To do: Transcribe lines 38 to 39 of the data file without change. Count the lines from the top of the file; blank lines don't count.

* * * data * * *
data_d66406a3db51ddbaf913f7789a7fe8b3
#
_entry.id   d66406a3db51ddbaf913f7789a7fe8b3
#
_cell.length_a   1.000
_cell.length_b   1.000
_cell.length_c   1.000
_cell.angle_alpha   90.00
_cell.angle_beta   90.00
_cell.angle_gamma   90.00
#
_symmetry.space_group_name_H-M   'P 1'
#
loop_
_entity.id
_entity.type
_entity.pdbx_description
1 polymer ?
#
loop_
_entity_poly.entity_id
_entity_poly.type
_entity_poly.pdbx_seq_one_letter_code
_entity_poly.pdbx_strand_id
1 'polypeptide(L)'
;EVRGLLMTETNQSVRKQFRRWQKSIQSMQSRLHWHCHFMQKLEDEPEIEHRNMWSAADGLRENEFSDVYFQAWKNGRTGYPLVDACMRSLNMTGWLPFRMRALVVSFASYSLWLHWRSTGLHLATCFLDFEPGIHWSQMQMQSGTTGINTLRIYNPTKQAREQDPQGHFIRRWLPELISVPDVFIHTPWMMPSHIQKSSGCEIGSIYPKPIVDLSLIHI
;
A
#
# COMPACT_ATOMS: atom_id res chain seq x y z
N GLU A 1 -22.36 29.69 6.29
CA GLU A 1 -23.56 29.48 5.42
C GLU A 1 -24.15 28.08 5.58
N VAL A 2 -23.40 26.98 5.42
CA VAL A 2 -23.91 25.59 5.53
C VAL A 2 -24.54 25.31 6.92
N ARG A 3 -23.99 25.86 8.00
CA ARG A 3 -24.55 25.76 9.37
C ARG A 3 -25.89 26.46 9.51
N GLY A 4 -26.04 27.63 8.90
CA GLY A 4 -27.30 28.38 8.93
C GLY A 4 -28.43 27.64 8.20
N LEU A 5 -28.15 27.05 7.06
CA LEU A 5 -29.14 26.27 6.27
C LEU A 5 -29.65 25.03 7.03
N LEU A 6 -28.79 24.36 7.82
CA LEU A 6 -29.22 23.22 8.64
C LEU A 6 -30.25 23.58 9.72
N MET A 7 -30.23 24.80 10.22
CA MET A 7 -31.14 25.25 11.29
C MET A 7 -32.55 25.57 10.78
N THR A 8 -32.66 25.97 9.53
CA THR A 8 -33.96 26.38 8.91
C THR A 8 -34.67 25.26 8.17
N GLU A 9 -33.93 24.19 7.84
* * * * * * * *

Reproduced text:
CA ARG A 3 -24.55 25.76 9.37
C ARG A 3 -25.89 26.46 9.51